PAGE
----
A review by Jason Randall Smith
"I like to try and combine piano with strings and beats and vocals where I can get someone to sing for me. That's it really."
Take a trip over to RJ Chevalier's Facebook page and you will find the above statement staring back at you, serving as his biography. It's an incredibly humble statement from a musician that makes compositions that were made for Hollywood films, and strictly the blockbuster variety. Despite the fact that he has been producing his own music for less than five years, Chevalier has developed an astonishingly rich sound that's larger than life. To examine the depth of his work, one simply needs to listen to his latest album, Cinetronique. Its title is an ingenious blend of the words "cinematic," "electronic," and "unique," all of which can describe Chevalier's compositions, but fail to do them true justice.
When listening to his pieces, it's hard to imagine that such a full orchestral sound is coming from one person. Granted, technology has certainly made such a thing possible, but what separates Chevalier from other electronic music artists is that he has the ear of a classical music conductor. With influences that range from Massive Attack and Moby to Craig Armstrong and Hans Zimmer, he is able to bring different musical worlds together and allow them to speak the same language through his arrangements. "The Truth" opens Cinetronique with mournful piano melodies and sweeping strings before dropping a stark drum sequence into the mix. With bass and snare pads plotting out a harsh march, a hard-edged guitar follows suit. The piece gradually picks up steam as the guitar riffs turn more abrasive and the tympani rolls build tension. A chorus rises from the background and soars to the forefront as the rest of the instrumentation crashes and burns, returning to the piano's sullen soliloquy.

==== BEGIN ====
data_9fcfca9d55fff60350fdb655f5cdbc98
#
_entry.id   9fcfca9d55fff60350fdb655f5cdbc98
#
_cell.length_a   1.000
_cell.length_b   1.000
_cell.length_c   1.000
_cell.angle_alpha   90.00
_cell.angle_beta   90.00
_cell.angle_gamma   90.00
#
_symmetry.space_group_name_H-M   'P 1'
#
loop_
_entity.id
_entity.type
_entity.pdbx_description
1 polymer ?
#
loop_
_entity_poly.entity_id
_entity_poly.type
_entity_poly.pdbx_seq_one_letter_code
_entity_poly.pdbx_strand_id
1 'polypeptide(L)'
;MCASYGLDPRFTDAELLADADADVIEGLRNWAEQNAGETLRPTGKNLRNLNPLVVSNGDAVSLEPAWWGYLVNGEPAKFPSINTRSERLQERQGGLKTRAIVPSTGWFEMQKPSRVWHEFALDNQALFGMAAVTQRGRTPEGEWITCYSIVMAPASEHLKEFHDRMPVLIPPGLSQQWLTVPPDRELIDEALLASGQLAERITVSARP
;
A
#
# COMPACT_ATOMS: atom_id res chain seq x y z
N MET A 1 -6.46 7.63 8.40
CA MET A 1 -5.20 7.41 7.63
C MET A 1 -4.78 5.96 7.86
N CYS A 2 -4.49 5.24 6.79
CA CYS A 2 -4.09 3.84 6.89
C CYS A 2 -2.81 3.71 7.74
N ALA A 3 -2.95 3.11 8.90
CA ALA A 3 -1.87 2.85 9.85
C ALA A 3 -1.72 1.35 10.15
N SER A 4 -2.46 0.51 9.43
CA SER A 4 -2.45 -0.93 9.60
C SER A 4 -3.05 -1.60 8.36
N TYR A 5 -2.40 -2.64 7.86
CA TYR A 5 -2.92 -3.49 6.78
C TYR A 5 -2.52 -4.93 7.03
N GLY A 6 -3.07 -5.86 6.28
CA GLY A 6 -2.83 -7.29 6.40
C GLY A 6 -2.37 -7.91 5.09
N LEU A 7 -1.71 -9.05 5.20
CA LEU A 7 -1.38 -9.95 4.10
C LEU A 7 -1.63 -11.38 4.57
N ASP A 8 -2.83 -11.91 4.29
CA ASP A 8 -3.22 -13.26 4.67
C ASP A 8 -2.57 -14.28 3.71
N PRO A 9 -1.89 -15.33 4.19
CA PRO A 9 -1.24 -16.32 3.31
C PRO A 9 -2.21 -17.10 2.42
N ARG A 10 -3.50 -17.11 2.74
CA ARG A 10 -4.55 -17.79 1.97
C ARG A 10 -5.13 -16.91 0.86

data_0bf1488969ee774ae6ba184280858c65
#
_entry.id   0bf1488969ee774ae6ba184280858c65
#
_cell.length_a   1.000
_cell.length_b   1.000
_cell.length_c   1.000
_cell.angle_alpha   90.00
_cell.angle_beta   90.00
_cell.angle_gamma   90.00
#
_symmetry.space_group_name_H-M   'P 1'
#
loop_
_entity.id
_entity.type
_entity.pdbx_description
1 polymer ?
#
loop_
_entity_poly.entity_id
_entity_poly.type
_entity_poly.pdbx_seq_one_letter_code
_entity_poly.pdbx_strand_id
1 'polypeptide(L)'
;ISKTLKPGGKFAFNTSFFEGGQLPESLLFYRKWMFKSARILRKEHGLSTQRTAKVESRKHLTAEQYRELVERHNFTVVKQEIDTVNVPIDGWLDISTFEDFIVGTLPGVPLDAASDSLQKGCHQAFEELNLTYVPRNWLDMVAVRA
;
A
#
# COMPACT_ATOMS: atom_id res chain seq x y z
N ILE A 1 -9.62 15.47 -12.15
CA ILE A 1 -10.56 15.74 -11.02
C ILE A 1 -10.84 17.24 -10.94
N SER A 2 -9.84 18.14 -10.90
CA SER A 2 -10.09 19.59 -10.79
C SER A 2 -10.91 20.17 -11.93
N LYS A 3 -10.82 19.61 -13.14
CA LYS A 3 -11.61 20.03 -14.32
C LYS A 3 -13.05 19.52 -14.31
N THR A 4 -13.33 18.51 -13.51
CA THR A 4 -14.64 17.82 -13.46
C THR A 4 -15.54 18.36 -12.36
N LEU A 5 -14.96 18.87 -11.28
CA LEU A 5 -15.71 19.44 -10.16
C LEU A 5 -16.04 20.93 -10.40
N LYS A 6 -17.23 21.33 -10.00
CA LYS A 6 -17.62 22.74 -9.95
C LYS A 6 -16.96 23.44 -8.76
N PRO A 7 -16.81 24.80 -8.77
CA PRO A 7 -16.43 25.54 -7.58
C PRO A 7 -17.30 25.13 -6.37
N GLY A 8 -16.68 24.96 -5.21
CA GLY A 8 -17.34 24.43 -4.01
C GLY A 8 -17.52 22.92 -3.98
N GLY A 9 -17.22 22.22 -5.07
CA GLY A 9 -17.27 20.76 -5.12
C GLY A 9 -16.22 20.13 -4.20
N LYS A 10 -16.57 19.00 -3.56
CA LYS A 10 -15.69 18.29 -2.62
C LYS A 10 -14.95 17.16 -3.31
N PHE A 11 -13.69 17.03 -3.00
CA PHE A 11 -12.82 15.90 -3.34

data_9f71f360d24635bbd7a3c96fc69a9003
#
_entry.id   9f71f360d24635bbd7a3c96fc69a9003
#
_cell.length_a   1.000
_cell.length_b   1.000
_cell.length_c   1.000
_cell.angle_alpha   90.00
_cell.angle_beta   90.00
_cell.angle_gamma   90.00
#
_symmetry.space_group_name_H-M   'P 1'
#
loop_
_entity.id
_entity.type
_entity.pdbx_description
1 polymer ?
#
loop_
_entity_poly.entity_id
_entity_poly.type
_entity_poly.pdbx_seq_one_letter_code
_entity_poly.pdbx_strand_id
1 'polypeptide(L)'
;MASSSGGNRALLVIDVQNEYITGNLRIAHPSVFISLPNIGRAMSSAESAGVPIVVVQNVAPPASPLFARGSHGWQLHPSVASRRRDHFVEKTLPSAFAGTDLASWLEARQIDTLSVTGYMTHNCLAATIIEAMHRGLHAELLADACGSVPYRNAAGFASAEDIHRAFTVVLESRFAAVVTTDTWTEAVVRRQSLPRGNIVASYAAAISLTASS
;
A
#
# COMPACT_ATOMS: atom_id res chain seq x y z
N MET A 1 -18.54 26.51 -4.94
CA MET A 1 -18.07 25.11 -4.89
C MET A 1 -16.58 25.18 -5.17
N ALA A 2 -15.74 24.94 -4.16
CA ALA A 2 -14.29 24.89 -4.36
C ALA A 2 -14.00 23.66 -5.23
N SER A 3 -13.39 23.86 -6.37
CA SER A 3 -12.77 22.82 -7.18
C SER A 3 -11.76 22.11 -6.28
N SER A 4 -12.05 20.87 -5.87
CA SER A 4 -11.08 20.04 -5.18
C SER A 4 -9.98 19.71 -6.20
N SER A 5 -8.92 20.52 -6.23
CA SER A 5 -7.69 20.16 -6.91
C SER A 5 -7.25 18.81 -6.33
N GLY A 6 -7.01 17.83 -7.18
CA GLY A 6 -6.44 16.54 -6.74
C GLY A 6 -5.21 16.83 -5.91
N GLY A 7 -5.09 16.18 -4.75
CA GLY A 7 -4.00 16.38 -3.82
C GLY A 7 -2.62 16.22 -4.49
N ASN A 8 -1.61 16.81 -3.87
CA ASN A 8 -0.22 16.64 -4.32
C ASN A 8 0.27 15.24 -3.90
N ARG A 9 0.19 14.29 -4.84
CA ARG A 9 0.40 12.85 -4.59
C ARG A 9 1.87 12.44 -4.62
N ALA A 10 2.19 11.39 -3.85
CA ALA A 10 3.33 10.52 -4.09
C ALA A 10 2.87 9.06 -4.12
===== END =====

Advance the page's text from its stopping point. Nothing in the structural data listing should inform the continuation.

"Faceless" introduces a tempered techno backbeat into the symphonic formula. It's not an aggressive rhythm, but one that skitters underneath the string section, adding light pulses and tambourine shakes in its wake. Chevalier plays with dynamics throughout the album and this song is no different. He will pull the rug from under the listener's feet, suddenly stripping the elements away, leaving them to freefall in silence while he slowly builds the composition layer by layer. "Cipher" employs this same strategy, starting with cascading piano patterns and adding somber strings. Once at full capacity, a guitar shreds through the score, leaving gaping wounds for dub effects to stitch together. Even the short and sweet "Beyond Alpha" feels like a full orchestra, its strings tugging at the listener's heart with each note that's held.
Although Cinetronique is a predominately instrumental album, a pair of songs are saved for the bittersweet lyrics and voice of Tara Minton. She is every bit as captivating as the arrangements that surround her on "Last Summer," consisting of a tranquil drum sequence and a wall of stringed accompaniment. Minton is angelic yet strong on "Do What You Do," her voice a poised presence in the midst of staccato keyboard outlines and chilled bass tones. Those two songs alone are enough to justify a full-length collaboration, but Chevalier is more than capable of carrying an album on his own. "Dichotomy" displays the full range of his abilities in one song, moving from a stirring piano solo to a piece that explodes with dramatic strings, choral punctuations, and featherweight breaks. Cinetronique works because RJ Chevalier understands the importance of musical movements to drive the action when words are absent. This is an album that will keep listeners riveted from beginning to end. If there's any justice in this world, Chevalier will have a line of directors beating down his door to have his work complete their next motion picture.